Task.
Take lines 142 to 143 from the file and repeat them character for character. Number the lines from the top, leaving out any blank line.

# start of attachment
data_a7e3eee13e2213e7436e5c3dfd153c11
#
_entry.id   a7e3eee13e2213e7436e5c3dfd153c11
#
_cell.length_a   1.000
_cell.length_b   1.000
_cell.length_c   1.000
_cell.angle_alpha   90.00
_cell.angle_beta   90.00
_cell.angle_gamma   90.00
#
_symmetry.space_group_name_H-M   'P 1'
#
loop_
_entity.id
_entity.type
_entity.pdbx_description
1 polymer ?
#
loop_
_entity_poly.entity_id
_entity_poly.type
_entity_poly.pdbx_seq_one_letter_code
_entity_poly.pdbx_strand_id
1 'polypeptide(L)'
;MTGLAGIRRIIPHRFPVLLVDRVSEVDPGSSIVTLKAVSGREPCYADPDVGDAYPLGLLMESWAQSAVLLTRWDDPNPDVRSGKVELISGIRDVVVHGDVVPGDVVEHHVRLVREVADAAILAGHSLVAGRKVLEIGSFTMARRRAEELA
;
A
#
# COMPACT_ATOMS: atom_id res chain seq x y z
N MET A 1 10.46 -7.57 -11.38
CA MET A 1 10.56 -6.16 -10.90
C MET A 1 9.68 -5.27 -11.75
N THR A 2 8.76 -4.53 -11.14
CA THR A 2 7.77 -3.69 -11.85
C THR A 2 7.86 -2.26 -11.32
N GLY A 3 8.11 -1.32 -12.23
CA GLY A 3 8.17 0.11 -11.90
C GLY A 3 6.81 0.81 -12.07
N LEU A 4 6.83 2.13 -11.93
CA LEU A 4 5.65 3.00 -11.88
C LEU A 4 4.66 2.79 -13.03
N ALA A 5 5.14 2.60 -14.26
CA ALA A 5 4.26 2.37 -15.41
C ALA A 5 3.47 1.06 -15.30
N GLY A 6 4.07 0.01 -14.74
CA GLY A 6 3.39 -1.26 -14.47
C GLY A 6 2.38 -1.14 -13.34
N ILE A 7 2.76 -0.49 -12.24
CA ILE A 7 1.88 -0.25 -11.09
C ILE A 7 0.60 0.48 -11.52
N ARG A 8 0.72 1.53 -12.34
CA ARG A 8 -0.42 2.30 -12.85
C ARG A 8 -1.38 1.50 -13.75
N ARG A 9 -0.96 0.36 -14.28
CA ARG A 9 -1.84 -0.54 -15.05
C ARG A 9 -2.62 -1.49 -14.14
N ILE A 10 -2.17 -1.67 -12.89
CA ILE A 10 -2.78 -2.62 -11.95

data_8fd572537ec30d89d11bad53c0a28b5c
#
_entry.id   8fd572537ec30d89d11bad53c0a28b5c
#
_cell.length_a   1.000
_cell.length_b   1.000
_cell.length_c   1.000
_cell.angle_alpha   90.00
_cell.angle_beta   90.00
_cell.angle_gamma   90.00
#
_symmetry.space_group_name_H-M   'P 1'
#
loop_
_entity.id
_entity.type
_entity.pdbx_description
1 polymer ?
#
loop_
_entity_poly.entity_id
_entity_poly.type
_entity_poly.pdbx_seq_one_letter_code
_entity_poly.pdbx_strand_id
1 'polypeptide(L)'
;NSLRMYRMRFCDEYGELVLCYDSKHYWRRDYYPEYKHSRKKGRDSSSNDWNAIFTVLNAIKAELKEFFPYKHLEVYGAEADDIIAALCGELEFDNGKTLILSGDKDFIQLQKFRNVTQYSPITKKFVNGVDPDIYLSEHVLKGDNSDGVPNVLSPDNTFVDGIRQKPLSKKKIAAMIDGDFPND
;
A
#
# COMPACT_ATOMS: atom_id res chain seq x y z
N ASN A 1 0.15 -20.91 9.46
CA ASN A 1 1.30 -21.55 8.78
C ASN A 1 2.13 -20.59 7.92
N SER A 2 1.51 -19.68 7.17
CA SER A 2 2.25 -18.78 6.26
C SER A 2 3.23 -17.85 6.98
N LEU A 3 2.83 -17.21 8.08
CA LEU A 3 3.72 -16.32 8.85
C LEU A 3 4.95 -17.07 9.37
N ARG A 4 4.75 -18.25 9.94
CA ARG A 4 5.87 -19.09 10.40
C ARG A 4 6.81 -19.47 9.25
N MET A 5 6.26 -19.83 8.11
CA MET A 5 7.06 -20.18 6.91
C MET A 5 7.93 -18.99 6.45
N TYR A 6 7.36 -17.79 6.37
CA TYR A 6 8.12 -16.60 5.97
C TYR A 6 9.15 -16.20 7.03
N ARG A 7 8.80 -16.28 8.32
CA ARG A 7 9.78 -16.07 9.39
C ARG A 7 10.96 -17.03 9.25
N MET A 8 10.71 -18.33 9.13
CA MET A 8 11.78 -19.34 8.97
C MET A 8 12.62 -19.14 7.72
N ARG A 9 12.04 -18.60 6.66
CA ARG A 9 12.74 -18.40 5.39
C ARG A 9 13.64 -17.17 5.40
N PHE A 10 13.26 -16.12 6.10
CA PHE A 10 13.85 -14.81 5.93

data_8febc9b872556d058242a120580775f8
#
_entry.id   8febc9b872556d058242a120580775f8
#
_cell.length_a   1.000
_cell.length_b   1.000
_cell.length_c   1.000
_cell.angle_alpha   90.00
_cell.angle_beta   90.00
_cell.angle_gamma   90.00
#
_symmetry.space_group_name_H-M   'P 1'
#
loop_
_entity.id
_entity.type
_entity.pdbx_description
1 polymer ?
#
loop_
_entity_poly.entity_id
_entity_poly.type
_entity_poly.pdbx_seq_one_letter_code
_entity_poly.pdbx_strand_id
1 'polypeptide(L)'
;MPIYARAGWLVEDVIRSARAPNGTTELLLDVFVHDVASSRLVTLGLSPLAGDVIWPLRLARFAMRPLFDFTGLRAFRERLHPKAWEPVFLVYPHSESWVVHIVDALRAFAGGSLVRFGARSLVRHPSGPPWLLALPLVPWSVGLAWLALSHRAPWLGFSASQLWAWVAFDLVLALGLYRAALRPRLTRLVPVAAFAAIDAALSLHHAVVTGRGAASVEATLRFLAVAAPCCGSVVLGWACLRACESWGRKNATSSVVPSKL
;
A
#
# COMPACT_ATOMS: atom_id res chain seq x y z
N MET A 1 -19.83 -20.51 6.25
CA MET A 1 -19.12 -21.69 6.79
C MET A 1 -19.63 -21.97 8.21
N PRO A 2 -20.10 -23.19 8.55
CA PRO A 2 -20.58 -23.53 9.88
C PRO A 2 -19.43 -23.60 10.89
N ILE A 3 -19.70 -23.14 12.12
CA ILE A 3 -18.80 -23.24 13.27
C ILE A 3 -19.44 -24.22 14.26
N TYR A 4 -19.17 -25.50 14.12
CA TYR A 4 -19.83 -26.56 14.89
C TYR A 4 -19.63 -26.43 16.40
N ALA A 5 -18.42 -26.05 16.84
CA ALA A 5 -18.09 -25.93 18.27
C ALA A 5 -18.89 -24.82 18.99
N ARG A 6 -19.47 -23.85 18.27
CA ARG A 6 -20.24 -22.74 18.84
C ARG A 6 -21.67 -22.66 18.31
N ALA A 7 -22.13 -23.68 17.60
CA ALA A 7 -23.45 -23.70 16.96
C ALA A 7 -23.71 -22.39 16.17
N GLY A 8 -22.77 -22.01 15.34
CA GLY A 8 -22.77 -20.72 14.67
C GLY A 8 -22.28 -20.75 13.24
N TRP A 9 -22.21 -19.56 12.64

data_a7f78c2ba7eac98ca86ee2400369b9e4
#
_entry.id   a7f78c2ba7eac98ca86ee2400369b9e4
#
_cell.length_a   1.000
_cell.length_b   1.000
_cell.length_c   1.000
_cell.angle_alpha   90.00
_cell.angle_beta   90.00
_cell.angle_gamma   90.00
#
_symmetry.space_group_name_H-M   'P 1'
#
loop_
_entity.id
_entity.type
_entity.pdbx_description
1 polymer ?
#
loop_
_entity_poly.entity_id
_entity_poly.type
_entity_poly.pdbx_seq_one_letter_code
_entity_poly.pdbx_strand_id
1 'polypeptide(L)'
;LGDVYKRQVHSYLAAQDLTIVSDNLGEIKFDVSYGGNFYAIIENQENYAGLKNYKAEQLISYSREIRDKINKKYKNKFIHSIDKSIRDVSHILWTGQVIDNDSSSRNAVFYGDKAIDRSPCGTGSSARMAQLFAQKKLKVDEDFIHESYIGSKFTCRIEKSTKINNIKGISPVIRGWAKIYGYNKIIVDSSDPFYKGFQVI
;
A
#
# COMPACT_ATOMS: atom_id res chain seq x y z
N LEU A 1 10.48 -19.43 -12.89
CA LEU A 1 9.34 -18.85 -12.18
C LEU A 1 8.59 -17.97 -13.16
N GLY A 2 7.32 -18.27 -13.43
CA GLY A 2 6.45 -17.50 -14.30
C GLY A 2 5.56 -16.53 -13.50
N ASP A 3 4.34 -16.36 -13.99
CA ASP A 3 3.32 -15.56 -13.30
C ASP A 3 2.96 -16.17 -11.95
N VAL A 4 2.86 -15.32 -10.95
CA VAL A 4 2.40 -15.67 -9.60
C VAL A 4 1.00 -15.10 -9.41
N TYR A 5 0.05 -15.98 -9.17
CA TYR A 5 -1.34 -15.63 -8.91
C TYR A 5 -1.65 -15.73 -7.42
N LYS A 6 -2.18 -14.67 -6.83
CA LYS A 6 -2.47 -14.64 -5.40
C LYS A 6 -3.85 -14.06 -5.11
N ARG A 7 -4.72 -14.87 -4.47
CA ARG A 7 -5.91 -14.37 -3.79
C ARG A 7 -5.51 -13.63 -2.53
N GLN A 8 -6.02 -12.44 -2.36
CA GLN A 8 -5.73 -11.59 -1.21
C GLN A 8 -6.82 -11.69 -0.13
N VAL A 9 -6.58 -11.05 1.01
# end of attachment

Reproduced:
_entity_poly.pdbx_strand_id
1 'polypeptide(L)'